Instacart, also known as Maplebear (CART), recently went public with its initial public offering (IPO) at $30 per share. However, the company is currently experiencing difficulties as Wall Street analysts express concerns about its near-term prospects. The stock opened at $42 but has since been declining. On Monday, it reached a new post-IPO low of $27.51, dropping more than 7%.
Gordon Haskett analyst Robert Mollins joined in the skepticism by covering Instacart with a Hold rating and setting a target price of $31. He joins other analysts, such as Bernie McTiernan from Needham and Jake Fuller from BTIG, who both provided Neutral ratings for the company.
Mollins explains in a research note that he doubts the continued growth of grocery delivery adoption as consumers become more cautious with their spending. Recent survey data indicates a decrease in consumer demand for online grocery delivery compared to the levels seen during the pandemic. Mollins also highlights the potential shift back to working in offices, which may lead some people to prefer shopping in physical stores for groceries instead of ordering them online at higher costs.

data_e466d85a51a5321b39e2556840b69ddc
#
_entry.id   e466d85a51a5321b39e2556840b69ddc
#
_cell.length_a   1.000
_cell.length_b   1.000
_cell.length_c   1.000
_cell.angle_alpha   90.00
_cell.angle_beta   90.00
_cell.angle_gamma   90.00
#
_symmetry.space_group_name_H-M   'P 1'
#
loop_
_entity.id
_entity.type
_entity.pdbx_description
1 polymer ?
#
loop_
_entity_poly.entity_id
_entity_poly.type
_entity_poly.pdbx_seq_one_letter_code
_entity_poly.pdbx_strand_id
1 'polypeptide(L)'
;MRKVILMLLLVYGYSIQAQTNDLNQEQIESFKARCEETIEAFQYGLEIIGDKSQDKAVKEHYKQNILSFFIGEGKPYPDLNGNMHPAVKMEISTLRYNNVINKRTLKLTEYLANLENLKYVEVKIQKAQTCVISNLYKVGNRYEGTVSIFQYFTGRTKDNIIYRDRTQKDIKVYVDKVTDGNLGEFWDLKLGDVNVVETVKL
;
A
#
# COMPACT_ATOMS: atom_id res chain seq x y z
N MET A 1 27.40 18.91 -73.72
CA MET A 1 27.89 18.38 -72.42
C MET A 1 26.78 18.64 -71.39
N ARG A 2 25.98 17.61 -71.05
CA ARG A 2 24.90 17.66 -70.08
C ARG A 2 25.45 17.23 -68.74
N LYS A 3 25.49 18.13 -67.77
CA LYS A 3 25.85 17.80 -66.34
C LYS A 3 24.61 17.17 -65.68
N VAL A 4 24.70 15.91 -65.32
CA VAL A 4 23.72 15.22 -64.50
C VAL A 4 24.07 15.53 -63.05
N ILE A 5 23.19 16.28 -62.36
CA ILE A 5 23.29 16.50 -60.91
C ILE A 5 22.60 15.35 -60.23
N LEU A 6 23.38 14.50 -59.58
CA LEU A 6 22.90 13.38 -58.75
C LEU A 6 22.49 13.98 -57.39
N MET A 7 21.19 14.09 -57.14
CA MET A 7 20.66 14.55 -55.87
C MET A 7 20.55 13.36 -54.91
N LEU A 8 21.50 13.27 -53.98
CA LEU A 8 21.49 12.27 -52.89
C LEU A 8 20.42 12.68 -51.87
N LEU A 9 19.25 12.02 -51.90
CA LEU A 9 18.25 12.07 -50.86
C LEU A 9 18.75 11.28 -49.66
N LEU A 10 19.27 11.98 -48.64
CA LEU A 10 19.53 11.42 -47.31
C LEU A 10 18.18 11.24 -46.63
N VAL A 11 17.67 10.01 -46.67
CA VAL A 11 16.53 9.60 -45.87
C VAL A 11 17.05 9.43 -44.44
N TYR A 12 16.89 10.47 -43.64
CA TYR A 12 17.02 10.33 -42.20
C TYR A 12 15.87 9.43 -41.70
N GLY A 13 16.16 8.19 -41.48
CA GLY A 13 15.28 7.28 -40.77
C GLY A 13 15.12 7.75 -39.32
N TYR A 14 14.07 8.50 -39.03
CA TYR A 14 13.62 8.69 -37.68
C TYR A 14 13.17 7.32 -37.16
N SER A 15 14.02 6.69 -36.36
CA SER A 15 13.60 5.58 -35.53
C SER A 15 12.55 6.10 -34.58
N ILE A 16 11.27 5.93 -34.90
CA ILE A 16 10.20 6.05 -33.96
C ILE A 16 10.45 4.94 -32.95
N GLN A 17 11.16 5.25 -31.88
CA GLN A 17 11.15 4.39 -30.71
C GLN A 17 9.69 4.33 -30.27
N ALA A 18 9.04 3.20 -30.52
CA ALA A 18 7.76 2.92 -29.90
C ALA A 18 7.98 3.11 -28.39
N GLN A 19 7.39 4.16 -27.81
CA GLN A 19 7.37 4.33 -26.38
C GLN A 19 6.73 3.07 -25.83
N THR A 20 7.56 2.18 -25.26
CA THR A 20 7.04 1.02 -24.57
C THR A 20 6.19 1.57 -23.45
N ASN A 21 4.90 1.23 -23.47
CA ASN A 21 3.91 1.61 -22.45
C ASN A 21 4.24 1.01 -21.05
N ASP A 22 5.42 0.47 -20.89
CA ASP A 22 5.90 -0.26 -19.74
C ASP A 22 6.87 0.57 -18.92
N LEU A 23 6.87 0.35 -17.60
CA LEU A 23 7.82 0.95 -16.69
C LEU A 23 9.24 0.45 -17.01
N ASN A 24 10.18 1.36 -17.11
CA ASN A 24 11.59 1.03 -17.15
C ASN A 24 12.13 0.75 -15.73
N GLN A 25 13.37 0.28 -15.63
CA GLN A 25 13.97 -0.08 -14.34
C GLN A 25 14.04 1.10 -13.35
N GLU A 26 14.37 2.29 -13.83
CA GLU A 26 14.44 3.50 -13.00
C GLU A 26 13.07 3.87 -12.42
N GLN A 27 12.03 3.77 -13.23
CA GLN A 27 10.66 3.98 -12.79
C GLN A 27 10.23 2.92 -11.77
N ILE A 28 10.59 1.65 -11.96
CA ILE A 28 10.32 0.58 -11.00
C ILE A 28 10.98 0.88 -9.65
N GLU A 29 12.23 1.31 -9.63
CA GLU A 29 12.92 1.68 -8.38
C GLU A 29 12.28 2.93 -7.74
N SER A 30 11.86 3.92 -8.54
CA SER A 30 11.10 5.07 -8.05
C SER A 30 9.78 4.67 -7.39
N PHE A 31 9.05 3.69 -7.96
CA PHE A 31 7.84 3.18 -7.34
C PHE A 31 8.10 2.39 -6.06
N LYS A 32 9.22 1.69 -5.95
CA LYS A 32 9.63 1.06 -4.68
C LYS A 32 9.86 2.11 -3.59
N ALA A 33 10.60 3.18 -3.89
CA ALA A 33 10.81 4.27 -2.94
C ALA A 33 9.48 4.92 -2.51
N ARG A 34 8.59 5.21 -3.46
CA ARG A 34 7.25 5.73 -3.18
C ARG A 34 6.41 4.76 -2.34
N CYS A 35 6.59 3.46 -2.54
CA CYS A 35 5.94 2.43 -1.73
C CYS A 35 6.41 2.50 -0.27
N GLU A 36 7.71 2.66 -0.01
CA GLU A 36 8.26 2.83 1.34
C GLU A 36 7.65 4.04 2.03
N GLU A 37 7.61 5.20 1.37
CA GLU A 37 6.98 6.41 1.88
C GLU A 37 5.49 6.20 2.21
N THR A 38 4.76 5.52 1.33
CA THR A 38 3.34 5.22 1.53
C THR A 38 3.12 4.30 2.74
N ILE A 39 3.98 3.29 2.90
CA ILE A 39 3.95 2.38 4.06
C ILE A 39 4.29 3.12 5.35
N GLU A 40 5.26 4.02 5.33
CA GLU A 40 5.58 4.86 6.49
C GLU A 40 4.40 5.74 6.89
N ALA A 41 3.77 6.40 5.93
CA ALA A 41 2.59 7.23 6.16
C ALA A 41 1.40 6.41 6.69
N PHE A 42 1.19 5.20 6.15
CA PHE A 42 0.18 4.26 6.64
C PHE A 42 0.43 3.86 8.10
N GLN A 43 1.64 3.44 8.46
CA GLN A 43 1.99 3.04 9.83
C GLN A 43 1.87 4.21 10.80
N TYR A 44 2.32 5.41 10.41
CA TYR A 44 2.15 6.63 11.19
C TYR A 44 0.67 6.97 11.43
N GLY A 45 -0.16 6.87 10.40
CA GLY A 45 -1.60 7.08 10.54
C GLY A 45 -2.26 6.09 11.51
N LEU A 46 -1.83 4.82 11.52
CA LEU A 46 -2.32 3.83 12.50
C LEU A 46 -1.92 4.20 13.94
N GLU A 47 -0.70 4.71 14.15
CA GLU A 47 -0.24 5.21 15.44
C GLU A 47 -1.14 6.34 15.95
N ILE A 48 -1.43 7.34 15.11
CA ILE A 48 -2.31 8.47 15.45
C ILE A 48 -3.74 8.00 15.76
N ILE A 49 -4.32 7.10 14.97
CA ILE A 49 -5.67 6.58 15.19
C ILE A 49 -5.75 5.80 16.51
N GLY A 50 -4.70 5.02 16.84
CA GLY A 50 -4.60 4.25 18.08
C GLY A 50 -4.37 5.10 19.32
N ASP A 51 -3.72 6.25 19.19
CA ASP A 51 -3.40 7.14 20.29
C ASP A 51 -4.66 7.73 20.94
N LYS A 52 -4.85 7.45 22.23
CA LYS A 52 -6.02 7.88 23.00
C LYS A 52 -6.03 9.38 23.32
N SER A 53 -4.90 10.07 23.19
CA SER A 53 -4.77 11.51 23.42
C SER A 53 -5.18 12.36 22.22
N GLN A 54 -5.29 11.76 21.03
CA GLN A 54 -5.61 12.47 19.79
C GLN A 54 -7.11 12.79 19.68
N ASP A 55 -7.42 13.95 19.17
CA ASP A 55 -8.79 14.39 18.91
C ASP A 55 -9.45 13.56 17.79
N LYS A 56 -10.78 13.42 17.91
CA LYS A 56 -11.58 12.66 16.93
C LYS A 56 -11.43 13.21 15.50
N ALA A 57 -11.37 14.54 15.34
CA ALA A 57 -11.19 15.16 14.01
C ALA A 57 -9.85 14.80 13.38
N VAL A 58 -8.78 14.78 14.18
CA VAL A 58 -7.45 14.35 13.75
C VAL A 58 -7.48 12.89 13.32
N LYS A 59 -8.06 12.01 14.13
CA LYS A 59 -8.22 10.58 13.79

Competition is another concern for Instacart. Mollins points out that the company has already lost market share in the online grocery delivery segment due to competition. He believes that customers might be enticed to switch to alternative programs offered by Amazon.com (AMZN) and Walmart (WMT) that provide more services and better value. Ultimately, Mollins concludes that there are too many risks and insufficient catalysts to generate excitement among investors about the company’s current valuation discount compared to the broader market.